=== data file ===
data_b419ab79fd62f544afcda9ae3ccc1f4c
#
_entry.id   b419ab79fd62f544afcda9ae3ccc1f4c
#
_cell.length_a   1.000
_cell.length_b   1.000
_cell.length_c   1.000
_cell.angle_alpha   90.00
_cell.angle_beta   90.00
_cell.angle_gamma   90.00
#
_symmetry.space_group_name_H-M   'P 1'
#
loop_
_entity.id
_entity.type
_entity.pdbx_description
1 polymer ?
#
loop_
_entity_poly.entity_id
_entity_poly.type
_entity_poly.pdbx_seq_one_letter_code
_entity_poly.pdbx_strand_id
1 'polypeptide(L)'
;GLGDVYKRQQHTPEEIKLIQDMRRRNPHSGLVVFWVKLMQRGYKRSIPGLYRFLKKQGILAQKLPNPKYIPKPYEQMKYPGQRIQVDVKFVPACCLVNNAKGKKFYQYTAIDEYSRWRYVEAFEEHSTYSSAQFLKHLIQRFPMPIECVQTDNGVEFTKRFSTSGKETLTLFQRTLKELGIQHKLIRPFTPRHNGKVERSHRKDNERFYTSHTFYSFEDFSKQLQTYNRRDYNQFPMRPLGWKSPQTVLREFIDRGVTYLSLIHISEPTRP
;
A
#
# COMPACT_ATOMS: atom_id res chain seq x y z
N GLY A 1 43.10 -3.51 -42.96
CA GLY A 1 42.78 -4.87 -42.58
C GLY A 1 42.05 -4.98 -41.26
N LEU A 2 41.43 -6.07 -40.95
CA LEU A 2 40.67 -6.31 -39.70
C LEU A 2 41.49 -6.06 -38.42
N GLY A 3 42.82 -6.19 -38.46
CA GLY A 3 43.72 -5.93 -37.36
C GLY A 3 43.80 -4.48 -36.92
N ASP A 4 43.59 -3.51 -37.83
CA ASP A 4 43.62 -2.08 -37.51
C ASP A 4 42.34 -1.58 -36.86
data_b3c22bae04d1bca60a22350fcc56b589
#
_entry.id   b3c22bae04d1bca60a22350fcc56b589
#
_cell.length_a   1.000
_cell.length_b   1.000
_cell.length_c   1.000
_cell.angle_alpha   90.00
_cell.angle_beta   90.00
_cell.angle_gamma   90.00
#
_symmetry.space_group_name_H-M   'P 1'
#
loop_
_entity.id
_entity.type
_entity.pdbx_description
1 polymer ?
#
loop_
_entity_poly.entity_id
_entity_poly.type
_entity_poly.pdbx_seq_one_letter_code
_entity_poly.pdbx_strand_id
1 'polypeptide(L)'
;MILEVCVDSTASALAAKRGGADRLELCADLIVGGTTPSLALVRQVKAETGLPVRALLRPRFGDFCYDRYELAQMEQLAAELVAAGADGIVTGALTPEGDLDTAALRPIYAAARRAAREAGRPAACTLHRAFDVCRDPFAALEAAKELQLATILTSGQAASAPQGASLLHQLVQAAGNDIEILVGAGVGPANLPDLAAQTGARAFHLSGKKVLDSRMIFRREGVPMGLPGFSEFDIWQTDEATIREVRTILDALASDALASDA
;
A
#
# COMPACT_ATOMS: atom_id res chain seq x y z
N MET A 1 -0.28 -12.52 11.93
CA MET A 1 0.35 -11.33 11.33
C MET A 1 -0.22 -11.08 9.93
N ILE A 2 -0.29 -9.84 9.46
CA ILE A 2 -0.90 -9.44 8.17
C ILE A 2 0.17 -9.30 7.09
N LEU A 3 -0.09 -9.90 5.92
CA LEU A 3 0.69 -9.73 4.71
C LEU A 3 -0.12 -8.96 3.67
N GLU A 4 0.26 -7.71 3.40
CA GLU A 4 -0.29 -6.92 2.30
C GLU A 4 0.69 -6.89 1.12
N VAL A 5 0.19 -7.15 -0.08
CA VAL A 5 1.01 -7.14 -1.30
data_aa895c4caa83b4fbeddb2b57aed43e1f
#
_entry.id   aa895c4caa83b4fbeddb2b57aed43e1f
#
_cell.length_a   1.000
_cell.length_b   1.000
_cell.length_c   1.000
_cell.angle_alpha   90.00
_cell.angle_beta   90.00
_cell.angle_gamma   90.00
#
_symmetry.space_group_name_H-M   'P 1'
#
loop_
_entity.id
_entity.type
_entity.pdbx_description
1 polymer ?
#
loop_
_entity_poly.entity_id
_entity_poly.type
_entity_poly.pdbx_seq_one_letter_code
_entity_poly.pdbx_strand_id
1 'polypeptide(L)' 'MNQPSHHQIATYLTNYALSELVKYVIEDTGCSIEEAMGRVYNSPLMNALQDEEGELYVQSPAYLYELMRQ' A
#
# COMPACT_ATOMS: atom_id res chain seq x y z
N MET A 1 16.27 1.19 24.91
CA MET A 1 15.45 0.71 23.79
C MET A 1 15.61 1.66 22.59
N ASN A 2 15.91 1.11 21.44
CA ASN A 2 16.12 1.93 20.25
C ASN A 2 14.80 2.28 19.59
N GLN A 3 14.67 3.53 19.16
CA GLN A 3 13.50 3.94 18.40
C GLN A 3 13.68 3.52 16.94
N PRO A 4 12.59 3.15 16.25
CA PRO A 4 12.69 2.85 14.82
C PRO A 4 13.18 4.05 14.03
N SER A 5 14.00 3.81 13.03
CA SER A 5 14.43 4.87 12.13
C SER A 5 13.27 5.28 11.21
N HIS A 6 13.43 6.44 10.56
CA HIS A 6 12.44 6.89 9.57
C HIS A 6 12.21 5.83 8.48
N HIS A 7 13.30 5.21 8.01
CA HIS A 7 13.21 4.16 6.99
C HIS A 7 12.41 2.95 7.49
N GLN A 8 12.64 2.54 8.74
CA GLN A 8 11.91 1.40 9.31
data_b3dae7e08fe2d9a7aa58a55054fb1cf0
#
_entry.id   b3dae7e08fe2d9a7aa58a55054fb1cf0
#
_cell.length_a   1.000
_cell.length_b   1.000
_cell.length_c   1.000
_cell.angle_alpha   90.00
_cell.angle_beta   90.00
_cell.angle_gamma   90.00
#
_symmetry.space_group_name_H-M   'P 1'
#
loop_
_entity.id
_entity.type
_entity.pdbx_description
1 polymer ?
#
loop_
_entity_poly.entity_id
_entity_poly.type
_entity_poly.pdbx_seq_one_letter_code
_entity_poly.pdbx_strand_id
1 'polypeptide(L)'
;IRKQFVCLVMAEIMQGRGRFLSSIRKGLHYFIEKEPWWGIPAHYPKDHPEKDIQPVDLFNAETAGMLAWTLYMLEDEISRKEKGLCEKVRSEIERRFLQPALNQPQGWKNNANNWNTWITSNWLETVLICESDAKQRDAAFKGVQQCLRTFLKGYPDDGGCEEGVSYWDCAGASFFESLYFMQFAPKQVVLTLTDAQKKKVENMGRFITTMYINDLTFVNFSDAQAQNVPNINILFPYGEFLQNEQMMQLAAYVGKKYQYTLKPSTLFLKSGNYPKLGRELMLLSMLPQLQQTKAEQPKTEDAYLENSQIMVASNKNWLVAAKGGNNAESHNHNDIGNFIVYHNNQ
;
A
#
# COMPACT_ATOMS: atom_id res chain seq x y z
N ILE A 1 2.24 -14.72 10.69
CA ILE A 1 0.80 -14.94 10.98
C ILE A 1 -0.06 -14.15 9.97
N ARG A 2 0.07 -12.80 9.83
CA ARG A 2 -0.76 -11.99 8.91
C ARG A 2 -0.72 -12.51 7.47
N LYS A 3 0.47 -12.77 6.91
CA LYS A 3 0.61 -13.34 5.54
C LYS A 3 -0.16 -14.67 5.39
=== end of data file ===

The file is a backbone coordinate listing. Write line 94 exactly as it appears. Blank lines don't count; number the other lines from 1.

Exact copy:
_cell.angle_alpha   90.00